The movement of a liquid, e.g. water molecules, through a narrow space as a result of cohesion, adhesion, and surface tension
The capillary action pertains to the movement of a liquid through a narrow space as a result of the forces of cohesion, adhesion, and surface tension. Cohesion is the sticking together of alike molecules whereas adhesion is the sticking together of unlike molecules. Surface tension is the intermolecular attraction that pulls the molecules of the liquid inward from the surface resulting in the least surface area possible. These forces work together and produce a capillary action. If a capillary tube is made of glass or any other substance that is polar, water will spontaneously climb up inside it without having to be pumped in any way. The smaller the tube, the higher the water climbs. The attraction is so great between the water molecules and the molecules of the tube that water will climb in defiance of the force of gravity. Capillary action is seen in plants when water is able to ascent from the root upward through the xylem tissues of a plant. Water uptake involving capillary action is also seen in some small animals, e.g. Ligia exotica (sea roach) and Moloch horridus (thorny dragon).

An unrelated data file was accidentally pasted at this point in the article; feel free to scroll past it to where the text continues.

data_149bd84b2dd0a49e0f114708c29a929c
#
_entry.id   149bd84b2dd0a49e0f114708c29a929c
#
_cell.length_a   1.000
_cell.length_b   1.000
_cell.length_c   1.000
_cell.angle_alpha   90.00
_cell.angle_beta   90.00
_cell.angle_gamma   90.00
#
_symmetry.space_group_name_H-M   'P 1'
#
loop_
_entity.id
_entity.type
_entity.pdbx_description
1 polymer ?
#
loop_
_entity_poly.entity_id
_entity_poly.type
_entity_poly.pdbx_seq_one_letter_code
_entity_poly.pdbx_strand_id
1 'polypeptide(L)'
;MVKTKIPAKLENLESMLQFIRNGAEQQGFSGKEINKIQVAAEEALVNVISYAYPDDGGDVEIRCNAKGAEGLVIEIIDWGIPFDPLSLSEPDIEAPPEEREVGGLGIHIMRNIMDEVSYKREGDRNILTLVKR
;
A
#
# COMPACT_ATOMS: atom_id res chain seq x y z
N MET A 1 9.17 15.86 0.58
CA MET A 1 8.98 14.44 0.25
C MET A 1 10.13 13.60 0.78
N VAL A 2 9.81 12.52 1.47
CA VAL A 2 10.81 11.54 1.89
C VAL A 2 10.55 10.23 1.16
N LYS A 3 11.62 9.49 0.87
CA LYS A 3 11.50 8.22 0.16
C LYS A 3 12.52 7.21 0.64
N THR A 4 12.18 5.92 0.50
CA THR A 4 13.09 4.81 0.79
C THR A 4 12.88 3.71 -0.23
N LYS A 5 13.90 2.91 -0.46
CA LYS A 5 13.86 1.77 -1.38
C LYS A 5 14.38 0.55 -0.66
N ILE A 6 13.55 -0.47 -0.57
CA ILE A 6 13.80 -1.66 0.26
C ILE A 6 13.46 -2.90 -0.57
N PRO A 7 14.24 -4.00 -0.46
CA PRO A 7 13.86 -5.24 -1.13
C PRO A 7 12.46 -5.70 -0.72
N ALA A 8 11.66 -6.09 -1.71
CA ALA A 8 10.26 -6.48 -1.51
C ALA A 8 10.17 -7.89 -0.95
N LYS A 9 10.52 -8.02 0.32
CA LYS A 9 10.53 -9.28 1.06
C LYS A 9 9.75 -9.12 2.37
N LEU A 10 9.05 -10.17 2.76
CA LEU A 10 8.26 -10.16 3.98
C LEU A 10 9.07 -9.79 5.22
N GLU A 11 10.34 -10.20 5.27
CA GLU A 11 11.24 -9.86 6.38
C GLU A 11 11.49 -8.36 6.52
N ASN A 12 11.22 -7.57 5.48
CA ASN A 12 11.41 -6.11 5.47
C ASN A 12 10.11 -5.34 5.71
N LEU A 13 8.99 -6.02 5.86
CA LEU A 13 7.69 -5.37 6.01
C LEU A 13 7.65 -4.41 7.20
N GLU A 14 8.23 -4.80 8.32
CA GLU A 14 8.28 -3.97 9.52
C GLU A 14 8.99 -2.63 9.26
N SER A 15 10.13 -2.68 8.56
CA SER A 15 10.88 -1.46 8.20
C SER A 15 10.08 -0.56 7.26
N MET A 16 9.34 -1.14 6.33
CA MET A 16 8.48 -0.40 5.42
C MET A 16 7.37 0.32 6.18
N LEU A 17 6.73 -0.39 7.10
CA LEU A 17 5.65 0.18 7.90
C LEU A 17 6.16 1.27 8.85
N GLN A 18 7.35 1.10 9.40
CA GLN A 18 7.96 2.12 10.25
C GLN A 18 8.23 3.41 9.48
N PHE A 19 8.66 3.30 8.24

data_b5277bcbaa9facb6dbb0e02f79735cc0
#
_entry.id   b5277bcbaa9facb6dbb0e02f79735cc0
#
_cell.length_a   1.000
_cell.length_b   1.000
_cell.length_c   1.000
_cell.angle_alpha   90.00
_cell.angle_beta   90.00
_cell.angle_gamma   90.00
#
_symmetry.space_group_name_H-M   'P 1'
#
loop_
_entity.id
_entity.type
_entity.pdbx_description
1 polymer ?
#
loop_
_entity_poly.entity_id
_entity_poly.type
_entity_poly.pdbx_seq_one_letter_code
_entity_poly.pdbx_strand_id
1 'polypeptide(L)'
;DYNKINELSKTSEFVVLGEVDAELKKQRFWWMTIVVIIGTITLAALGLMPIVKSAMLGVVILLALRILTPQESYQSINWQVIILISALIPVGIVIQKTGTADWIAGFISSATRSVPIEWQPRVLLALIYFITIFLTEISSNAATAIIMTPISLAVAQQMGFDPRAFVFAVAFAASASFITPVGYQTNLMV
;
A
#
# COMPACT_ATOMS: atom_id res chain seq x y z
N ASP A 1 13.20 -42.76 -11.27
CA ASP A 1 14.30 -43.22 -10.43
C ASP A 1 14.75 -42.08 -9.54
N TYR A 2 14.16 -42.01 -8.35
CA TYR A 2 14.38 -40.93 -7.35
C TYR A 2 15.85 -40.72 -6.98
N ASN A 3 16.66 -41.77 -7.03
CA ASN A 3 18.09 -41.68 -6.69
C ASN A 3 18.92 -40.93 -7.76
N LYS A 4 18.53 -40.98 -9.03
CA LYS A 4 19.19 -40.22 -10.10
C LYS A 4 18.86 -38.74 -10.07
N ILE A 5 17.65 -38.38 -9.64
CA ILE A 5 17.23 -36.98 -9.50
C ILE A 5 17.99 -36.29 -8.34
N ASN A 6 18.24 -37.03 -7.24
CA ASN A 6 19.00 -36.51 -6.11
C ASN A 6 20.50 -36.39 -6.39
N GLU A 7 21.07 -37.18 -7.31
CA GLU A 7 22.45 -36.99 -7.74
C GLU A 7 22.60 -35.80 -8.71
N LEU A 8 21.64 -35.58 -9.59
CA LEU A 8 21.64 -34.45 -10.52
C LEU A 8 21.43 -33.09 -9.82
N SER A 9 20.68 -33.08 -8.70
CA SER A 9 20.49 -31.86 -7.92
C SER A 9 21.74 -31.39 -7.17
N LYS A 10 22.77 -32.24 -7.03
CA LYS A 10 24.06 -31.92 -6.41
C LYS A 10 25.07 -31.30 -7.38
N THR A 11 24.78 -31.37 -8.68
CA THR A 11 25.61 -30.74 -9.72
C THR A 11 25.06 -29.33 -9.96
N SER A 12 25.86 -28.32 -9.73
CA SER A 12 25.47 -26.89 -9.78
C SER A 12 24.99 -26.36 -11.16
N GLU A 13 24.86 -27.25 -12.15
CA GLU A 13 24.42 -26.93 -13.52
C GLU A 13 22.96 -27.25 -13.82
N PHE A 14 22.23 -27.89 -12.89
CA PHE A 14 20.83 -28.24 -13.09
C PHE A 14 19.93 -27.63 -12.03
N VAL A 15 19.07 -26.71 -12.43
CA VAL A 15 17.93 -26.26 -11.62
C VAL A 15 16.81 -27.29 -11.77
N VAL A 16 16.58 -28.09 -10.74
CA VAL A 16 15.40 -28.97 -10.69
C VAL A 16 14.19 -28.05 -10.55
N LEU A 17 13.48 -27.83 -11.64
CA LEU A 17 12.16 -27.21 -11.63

- capillary motion
- capillary effect